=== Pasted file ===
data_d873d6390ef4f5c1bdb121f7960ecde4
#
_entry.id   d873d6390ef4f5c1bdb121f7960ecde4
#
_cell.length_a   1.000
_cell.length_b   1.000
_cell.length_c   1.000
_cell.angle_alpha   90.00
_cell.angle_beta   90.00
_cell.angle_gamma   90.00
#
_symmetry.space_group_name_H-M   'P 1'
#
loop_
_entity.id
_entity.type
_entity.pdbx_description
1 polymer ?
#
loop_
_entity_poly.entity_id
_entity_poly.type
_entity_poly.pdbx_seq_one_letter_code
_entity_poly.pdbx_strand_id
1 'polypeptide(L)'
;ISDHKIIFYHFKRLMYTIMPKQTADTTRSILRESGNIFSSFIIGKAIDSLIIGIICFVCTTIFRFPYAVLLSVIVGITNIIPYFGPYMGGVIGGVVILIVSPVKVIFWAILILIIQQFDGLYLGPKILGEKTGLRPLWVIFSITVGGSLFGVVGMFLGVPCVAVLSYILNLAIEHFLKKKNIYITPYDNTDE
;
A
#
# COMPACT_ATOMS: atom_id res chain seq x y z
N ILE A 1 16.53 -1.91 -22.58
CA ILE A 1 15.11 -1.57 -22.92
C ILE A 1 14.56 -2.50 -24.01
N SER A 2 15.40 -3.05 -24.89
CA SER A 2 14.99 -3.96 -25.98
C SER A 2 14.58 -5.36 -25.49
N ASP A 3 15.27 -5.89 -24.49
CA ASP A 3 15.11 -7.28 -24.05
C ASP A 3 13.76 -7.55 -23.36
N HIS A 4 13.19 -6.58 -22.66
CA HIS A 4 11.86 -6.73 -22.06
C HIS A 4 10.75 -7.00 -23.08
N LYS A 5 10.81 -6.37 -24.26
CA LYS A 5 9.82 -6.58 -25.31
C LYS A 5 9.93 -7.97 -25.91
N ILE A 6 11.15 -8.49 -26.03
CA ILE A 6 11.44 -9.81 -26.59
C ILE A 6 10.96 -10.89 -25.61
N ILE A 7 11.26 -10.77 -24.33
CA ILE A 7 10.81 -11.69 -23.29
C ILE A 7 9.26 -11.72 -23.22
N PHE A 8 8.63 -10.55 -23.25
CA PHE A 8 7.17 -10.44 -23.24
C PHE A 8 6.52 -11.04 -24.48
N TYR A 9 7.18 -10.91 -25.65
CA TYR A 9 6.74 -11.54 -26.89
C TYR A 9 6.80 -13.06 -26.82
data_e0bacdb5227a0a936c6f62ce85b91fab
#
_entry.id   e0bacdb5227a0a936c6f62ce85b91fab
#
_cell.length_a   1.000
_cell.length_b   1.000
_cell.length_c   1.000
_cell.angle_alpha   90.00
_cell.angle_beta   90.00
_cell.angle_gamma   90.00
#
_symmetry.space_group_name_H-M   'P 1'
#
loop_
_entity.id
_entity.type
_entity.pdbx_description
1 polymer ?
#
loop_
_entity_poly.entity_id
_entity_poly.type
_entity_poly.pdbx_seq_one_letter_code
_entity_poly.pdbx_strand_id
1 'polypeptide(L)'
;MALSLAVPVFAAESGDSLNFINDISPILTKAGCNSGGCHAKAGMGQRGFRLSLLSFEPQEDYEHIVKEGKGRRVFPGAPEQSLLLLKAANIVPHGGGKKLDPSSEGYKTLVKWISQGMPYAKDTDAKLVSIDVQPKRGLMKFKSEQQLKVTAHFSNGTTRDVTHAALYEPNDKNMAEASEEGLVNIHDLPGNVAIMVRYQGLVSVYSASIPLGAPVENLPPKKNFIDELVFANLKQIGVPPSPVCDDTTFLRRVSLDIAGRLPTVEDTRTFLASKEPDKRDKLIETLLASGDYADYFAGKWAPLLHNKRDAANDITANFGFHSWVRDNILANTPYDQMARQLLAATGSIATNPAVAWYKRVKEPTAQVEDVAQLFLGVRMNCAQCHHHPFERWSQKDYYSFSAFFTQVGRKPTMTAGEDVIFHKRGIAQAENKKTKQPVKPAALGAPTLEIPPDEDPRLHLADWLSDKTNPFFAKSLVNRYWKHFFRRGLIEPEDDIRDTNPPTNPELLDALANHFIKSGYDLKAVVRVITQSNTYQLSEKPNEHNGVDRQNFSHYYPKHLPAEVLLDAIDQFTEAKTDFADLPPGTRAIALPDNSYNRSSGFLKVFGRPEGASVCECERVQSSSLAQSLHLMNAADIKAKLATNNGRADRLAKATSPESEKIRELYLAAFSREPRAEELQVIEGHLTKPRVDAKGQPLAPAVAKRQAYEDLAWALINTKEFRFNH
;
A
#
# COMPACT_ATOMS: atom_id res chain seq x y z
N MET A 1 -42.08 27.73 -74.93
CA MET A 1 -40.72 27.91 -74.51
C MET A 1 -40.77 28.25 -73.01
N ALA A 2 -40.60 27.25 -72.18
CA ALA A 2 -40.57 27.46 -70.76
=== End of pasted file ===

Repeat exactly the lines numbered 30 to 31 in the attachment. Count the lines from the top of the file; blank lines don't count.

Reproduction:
# COMPACT_ATOMS: atom_id res chain seq x y z
N ILE A 1 16.53 -1.91 -22.58